[Again,] ‘iron sharpening iron.’ All of our members are vetted and board-approved, so we feel comfortable working together and recommending members to churches across the nation. We meet throughout the year to fellowship and discuss market trends and best practices. We offer a Certified Church Consultant program to our members to educate them on the building needs of the church. And we continually share information on how to best design and build for today’s church.
Church.Design: What does the future of church design look like to you, leading into 2020?
Williams: There are several directions we see churches taking with their design, according to Ravi Waldon of Waldon Studio Architects. Here’s a list he provides:
- We are seeing the old line denominational churches consolidating and either trying to renovate existing space to reflect a more contemporary worship attitude and/or dispose of old real estate.
- Security and design have really become a prime focus. Over time, these design elements will become more subtle and integrated into the design.
- Environmental graphics and interior design are becoming more sophisticated.
- We are seeing improvements from the relationship of the building to nature, further enhancing spaces for community and fellowship.
- Worship experiential design is increasingly important from the AVL technology utilization standpoint but at the same time, worship space design itself is returning to a more sacred space feeling–but in a modern way.
- In order to be more engaged in the community, churches continue to explore new ventures such as skilled care and independent senior living, affordable housing, adult day care or K-12 academies. These ventures develop a continued revenue stream given the expense of real estate in communities today.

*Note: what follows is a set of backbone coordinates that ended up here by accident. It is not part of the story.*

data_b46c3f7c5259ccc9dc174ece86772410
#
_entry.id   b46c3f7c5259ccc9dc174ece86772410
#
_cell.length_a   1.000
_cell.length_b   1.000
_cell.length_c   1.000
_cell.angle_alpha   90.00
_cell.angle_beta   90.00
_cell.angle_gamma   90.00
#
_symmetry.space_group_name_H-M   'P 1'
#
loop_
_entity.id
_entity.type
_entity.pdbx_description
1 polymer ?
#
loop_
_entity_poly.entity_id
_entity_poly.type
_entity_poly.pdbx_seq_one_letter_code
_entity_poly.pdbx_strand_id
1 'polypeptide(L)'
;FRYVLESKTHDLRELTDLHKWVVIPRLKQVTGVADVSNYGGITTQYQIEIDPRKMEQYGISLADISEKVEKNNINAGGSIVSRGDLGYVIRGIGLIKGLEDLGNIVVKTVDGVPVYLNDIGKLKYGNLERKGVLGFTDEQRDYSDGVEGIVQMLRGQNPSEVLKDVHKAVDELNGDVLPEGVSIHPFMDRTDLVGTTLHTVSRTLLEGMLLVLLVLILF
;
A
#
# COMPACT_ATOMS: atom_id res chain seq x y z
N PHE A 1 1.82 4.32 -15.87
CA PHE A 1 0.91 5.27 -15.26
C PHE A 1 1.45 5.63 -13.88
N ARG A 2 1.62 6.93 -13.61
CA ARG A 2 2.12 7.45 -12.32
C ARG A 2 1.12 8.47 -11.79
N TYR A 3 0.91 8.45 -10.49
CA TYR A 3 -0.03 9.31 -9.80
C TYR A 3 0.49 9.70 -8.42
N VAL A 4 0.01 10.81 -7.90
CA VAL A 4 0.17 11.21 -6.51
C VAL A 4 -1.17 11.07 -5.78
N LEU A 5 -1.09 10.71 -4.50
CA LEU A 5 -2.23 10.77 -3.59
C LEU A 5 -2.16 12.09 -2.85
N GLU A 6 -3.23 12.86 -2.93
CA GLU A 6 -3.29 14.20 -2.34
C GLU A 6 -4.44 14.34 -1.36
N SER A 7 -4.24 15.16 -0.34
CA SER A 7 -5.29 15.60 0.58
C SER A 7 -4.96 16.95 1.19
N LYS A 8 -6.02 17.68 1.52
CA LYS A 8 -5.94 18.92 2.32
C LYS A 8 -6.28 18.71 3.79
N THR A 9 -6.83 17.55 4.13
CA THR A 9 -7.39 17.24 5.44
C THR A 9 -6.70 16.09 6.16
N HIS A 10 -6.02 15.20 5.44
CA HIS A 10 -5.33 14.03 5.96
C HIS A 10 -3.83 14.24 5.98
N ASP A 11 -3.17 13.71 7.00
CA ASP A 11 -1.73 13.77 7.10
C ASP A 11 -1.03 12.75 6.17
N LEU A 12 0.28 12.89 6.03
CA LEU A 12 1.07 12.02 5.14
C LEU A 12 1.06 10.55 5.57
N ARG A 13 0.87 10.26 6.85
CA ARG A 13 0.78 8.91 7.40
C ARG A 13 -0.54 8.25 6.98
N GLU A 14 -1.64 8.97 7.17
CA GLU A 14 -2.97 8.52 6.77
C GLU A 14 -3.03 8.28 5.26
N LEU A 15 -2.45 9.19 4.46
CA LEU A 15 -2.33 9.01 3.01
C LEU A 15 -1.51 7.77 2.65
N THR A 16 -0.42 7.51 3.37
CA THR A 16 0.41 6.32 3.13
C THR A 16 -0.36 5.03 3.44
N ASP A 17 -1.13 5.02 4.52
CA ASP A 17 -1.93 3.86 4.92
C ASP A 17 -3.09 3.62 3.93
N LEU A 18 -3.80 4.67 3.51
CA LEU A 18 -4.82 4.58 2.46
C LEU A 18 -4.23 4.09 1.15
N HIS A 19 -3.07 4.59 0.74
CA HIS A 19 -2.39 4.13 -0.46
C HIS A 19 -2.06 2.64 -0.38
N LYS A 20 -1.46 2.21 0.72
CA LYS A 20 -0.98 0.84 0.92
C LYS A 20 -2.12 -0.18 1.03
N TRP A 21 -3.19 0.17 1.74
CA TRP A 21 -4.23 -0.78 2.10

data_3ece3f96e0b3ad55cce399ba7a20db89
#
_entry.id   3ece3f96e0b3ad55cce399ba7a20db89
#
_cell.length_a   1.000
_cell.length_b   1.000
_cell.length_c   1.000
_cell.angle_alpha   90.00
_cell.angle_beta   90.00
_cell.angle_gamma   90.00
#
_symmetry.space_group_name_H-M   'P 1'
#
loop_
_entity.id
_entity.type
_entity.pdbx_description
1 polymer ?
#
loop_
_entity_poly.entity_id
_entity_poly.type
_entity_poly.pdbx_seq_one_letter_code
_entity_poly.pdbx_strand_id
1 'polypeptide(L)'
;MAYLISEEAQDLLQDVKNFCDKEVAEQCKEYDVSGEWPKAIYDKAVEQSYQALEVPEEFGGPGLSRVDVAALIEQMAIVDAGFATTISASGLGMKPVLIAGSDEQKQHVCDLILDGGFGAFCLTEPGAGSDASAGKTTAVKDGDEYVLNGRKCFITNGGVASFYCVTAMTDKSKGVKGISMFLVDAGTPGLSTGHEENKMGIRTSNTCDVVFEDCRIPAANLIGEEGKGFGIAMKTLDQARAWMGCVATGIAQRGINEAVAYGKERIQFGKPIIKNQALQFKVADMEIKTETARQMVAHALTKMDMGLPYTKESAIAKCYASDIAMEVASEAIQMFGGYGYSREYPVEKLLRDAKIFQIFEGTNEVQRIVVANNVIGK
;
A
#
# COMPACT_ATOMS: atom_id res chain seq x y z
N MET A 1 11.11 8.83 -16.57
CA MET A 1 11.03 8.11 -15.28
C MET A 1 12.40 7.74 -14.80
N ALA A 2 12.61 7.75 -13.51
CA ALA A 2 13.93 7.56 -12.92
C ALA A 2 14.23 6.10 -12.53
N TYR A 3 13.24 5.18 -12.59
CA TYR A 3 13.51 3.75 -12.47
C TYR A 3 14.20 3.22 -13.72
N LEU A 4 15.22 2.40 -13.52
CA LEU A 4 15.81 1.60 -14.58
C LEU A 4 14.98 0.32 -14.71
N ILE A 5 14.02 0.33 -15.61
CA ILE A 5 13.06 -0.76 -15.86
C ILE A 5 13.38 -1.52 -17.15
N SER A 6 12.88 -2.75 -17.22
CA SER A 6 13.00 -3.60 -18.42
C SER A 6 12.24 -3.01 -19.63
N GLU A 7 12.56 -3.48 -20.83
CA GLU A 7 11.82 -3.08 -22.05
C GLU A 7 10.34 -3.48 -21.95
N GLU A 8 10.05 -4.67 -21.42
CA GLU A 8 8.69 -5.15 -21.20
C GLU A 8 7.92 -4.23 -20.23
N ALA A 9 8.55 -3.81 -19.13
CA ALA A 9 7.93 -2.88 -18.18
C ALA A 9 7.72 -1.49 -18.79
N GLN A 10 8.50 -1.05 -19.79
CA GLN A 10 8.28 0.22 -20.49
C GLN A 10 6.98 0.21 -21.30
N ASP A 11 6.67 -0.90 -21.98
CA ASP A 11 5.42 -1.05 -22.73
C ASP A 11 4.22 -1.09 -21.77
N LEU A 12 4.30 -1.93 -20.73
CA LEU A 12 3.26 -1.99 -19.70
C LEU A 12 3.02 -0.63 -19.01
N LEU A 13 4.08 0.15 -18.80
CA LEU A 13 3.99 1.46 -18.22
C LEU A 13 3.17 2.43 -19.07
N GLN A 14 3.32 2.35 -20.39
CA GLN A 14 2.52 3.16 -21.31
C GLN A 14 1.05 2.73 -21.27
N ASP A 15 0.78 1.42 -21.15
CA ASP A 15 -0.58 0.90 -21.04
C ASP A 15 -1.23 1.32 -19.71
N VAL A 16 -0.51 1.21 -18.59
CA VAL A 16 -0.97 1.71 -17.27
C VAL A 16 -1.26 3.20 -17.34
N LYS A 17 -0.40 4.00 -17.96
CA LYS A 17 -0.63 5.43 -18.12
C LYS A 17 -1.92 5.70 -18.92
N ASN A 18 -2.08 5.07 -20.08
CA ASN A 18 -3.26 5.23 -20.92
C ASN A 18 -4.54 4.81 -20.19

- Churches in general are getting smaller in size. Mostly below 1,500 seats. A lot of this has to do with the trend to multisite. This allows for better community and less investment in large infrastructure.
- There has also been a turn towards a more mixed-use approach. Churches are becoming less insular in their engagement with their communities. They are starting to build facilities with the community in mind, instead of just creating space for their congregation.
Church.Design: Is there anything else you’d like to add?
Williams: Our [ultimate] goal is to help the church navigate the building process. Our members have hundreds of years of collaborative experience in the church building market. Each one of our members believes that the church building should be built around ministry. [Churches] have a mission, a vision and a purpose that is unique–and [they] should continue to focus on that throughout the building process.
The NACDB’s job is to show the different building methods, best practices and the ways [they] might be able to save money and connect to our board-approved, vetted members from across the country.